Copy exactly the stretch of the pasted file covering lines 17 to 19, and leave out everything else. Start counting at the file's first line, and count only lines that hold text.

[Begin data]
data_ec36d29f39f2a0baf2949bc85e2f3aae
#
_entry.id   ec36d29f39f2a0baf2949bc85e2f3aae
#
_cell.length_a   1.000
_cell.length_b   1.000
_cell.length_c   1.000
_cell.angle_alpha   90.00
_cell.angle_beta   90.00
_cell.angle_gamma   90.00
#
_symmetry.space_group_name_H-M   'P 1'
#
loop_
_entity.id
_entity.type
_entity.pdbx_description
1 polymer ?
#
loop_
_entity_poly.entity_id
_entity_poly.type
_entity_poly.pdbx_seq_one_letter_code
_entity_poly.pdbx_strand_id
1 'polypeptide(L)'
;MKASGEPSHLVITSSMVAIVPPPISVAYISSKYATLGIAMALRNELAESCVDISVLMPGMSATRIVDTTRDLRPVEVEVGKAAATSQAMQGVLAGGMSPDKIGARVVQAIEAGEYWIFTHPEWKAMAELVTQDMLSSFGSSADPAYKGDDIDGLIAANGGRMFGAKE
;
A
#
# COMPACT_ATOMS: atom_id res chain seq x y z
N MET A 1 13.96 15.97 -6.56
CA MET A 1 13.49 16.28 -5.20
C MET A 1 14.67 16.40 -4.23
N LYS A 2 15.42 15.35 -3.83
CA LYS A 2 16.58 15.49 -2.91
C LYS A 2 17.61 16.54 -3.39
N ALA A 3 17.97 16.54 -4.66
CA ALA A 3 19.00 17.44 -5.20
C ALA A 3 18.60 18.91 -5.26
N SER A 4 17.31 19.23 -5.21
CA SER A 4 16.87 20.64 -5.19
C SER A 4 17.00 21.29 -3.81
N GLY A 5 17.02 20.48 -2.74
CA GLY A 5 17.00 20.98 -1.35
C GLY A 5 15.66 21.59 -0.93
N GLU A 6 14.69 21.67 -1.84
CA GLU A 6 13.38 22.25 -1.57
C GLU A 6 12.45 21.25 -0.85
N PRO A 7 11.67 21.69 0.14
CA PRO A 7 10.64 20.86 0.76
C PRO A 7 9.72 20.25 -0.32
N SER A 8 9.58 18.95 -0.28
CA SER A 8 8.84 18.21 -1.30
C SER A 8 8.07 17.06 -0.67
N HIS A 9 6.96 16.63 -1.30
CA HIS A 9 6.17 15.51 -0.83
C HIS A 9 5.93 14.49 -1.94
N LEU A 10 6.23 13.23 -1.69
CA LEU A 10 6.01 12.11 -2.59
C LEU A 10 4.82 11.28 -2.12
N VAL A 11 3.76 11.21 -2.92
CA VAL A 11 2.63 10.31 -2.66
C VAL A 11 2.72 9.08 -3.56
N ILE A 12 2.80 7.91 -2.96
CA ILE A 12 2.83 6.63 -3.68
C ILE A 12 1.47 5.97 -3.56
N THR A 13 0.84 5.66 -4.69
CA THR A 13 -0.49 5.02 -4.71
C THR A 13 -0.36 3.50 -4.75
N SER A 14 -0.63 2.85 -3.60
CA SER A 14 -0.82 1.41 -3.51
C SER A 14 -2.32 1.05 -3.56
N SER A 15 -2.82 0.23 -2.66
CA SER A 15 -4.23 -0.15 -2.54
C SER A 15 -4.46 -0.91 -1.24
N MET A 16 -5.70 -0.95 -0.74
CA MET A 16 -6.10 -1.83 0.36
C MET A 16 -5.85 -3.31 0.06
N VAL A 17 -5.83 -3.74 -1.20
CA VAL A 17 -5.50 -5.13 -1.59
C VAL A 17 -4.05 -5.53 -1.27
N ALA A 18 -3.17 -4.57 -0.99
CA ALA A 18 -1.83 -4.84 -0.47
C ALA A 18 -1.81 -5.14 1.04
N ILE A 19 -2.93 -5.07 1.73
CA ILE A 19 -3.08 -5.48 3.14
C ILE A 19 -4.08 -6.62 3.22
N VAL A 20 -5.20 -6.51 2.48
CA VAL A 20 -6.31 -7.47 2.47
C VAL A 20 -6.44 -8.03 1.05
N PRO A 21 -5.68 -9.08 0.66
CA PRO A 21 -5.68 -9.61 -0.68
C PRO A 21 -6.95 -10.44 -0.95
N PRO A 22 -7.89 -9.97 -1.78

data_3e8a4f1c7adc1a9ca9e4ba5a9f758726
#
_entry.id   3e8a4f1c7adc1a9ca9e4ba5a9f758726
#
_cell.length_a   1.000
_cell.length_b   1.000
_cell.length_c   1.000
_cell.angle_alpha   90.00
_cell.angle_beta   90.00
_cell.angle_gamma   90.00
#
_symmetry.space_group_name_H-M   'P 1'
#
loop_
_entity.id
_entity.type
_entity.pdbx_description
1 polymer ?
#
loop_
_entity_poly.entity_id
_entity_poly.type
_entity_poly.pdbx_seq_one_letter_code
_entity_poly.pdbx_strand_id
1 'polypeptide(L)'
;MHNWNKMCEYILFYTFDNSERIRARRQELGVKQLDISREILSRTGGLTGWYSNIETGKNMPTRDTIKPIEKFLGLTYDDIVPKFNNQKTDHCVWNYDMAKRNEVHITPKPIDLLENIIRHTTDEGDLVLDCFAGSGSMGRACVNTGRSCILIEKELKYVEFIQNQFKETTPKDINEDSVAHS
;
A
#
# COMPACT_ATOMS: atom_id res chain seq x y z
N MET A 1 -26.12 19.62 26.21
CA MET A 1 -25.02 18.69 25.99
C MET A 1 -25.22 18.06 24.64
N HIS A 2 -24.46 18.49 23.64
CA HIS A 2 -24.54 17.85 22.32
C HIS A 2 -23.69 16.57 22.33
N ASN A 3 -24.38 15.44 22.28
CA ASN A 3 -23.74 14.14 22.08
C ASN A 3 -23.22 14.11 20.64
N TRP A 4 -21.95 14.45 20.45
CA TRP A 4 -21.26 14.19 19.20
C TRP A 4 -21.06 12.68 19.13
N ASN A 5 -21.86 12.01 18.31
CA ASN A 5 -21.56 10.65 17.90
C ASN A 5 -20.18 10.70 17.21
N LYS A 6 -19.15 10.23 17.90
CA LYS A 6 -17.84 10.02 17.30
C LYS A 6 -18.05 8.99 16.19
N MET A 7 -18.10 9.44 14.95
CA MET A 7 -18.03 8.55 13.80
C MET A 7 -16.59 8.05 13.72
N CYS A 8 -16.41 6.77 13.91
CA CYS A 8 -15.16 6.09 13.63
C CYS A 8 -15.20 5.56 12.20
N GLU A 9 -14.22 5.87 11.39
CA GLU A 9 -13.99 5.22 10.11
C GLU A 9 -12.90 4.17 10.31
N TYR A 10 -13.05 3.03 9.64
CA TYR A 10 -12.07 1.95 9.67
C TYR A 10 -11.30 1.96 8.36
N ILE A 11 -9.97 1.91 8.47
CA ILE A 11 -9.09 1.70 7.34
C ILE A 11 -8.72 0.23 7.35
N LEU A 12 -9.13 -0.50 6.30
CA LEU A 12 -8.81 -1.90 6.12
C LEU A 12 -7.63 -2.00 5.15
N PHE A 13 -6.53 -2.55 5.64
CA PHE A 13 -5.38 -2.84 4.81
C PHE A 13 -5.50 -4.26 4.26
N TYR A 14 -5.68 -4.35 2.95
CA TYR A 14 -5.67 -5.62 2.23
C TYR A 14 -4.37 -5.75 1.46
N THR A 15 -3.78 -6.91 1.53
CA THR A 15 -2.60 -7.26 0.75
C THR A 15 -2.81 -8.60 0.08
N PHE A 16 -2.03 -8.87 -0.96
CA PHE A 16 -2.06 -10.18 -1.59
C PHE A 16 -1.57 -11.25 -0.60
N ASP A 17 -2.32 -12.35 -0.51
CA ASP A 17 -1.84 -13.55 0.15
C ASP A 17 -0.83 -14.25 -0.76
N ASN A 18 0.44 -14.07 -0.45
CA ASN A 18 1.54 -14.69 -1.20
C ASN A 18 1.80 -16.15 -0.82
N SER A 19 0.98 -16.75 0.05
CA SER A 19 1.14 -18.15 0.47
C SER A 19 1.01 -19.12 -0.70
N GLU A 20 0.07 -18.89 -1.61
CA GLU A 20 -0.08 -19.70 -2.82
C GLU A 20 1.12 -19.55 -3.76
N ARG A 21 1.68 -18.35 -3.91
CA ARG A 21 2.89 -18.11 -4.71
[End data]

_entity.pdbx_description
1 polymer ?
#